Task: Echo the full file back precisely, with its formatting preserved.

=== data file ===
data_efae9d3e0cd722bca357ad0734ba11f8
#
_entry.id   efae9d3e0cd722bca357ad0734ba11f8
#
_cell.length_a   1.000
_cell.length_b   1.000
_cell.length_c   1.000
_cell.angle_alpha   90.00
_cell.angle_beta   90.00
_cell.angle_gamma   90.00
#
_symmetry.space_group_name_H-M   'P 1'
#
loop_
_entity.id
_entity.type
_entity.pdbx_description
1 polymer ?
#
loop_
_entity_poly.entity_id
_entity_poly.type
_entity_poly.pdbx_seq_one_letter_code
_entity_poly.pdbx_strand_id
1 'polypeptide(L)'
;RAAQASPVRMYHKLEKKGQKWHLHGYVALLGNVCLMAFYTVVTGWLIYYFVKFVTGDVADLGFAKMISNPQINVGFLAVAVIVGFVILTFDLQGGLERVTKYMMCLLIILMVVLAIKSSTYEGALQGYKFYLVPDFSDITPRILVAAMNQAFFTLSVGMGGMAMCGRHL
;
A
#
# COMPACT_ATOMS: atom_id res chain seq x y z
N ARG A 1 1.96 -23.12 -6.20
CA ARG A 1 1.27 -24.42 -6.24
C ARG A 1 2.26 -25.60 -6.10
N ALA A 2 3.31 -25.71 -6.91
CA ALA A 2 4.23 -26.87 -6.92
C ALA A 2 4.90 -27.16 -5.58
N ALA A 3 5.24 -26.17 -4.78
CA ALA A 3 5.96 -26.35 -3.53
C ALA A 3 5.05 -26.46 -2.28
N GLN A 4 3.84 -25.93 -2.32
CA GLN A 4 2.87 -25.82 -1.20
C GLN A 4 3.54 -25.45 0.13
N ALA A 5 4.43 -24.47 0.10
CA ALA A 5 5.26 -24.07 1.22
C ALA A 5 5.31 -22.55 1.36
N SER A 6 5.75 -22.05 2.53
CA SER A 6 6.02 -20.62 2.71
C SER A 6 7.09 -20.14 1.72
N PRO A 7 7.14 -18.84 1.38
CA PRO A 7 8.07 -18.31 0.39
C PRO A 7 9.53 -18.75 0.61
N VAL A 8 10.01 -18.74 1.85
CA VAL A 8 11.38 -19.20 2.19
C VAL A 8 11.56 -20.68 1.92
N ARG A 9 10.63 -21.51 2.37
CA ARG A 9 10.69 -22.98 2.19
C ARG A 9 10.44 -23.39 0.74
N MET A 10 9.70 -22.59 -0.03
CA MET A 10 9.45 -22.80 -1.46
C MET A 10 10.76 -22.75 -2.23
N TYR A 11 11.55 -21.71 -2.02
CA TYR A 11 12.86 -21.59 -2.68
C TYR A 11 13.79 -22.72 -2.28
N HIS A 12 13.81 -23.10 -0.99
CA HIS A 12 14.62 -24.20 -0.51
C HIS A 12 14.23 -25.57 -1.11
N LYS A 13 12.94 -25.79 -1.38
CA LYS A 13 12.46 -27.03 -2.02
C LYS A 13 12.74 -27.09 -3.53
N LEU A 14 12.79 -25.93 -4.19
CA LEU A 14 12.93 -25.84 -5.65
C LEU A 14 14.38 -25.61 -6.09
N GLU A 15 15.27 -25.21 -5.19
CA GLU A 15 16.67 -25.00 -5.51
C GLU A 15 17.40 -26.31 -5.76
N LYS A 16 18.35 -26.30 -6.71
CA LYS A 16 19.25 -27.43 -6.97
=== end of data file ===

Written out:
data_efae9d3e0cd722bca357ad0734ba11f8
#
_entry.id   efae9d3e0cd722bca357ad0734ba11f8
#
_cell.length_a   1.000
_cell.length_b   1.000
_cell.length_c   1.000
_cell.angle_alpha   90.00
_cell.angle_beta   90.00
_cell.angle_gamma   90.00
#
_symmetry.space_group_name_H-M   'P 1'
#
loop_
_entity.id
_entity.type
_entity.pdbx_description
1 polymer ?
#
loop_
_entity_poly.entity_id
_entity_poly.type
_entity_poly.pdbx_seq_one_letter_code
_entity_poly.pdbx_strand_id
1 'polypeptide(L)'
;RAAQASPVRMYHKLEKKGQKWHLHGYVALLGNVCLMAFYTVVTGWLIYYFVKFVTGDVADLGFAKMISNPQINVGFLAVAVIVGFVILTFDLQGGLERVTKYMMCLLIILMVVLAIKSSTYEGALQGYKFYLVPDFSDITPRILVAAMNQAFFTLSVGMGGMAMCGRHL
;
A
#
# COMPACT_ATOMS: atom_id res chain seq x y z
N ARG A 1 1.96 -23.12 -6.20
CA ARG A 1 1.27 -24.42 -6.24
C ARG A 1 2.26 -25.60 -6.10
N ALA A 2 3.31 -25.71 -6.91
CA ALA A 2 4.23 -26.87 -6.92
C ALA A 2 4.90 -27.16 -5.58
N ALA A 3 5.24 -26.17 -4.78
CA ALA A 3 5.96 -26.35 -3.53
C ALA A 3 5.05 -26.46 -2.28
N GLN A 4 3.84 -25.93 -2.32
CA GLN A 4 2.87 -25.82 -1.20
C GLN A 4 3.54 -25.45 0.13
N ALA A 5 4.43 -24.47 0.10
CA ALA A 5 5.26 -24.07 1.22
C ALA A 5 5.31 -22.55 1.36
N SER A 6 5.75 -22.05 2.53
CA SER A 6 6.02 -20.62 2.71
C SER A 6 7.09 -20.14 1.72
N PRO A 7 7.14 -18.84 1.38
CA PRO A 7 8.07 -18.31 0.39
C PRO A 7 9.53 -18.75 0.61
N VAL A 8 10.01 -18.74 1.85
CA VAL A 8 11.38 -19.20 2.19
C VAL A 8 11.56 -20.68 1.92
N ARG A 9 10.63 -21.51 2.37
CA ARG A 9 10.69 -22.98 2.19
C ARG A 9 10.44 -23.39 0.74
N MET A 10 9.70 -22.59 -0.03
CA MET A 10 9.45 -22.80 -1.46
C MET A 10 10.76 -22.75 -2.23
N TYR A 11 11.55 -21.71 -2.02
CA TYR A 11 12.86 -21.59 -2.68
C TYR A 11 13.79 -22.72 -2.28
N HIS A 12 13.81 -23.10 -0.99
CA HIS A 12 14.62 -24.20 -0.51
C HIS A 12 14.23 -25.57 -1.11
N LYS A 13 12.94 -25.79 -1.38
CA LYS A 13 12.46 -27.03 -2.02
C LYS A 13 12.74 -27.09 -3.53
N LEU A 14 12.79 -25.93 -4.19
CA LEU A 14 12.93 -25.84 -5.65
C LEU A 14 14.38 -25.61 -6.09
N GLU A 15 15.27 -25.21 -5.19
CA GLU A 15 16.67 -25.00 -5.51
C GLU A 15 17.40 -26.31 -5.76
N LYS A 16 18.35 -26.30 -6.71
CA LYS A 16 19.25 -27.43 -6.97